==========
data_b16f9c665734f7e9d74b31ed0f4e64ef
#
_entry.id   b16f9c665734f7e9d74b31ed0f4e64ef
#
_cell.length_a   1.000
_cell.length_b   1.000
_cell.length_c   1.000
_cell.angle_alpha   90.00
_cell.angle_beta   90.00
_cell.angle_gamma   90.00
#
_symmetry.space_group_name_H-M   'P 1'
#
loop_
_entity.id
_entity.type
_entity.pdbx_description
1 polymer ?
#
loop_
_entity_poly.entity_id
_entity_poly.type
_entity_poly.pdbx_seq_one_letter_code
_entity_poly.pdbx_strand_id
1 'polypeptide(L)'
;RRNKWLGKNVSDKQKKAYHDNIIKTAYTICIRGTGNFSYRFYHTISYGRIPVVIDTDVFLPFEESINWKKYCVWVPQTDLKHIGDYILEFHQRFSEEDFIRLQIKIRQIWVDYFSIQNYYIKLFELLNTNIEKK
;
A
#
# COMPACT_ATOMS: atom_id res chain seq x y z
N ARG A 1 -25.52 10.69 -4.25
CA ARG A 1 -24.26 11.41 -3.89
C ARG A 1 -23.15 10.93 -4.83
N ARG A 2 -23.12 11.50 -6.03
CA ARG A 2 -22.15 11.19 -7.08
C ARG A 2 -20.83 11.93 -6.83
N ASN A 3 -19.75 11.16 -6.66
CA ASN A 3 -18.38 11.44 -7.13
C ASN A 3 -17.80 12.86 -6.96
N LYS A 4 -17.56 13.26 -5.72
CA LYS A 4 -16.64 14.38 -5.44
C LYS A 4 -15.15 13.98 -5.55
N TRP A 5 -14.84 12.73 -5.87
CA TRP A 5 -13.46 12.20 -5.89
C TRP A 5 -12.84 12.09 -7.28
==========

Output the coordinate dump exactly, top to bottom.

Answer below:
data_b16f9c665734f7e9d74b31ed0f4e64ef
#
_entry.id   b16f9c665734f7e9d74b31ed0f4e64ef
#
_cell.length_a   1.000
_cell.length_b   1.000
_cell.length_c   1.000
_cell.angle_alpha   90.00
_cell.angle_beta   90.00
_cell.angle_gamma   90.00
#
_symmetry.space_group_name_H-M   'P 1'
#
loop_
_entity.id
_entity.type
_entity.pdbx_description
1 polymer ?
#
loop_
_entity_poly.entity_id
_entity_poly.type
_entity_poly.pdbx_seq_one_letter_code
_entity_poly.pdbx_strand_id
1 'polypeptide(L)'
;RRNKWLGKNVSDKQKKAYHDNIIKTAYTICIRGTGNFSYRFYHTISYGRIPVVIDTDVFLPFEESINWKKYCVWVPQTDLKHIGDYILEFHQRFSEEDFIRLQIKIRQIWVDYFSIQNYYIKLFELLNTNIEKK
;
A
#
# COMPACT_ATOMS: atom_id res chain seq x y z
N ARG A 1 -25.52 10.69 -4.25
CA ARG A 1 -24.26 11.41 -3.89
C ARG A 1 -23.15 10.93 -4.83
N ARG A 2 -23.12 11.50 -6.03
CA ARG A 2 -22.15 11.19 -7.08
C ARG A 2 -20.83 11.93 -6.83
N ASN A 3 -19.75 11.16 -6.66
CA ASN A 3 -18.38 11.44 -7.13
C ASN A 3 -17.80 12.86 -6.96
N LYS A 4 -17.56 13.26 -5.72
CA LYS A 4 -16.64 14.38 -5.44
C LYS A 4 -15.15 13.98 -5.55
N TRP A 5 -14.84 12.73 -5.87
CA TRP A 5 -13.46 12.20 -5.89
C TRP A 5 -12.84 12.09 -7.28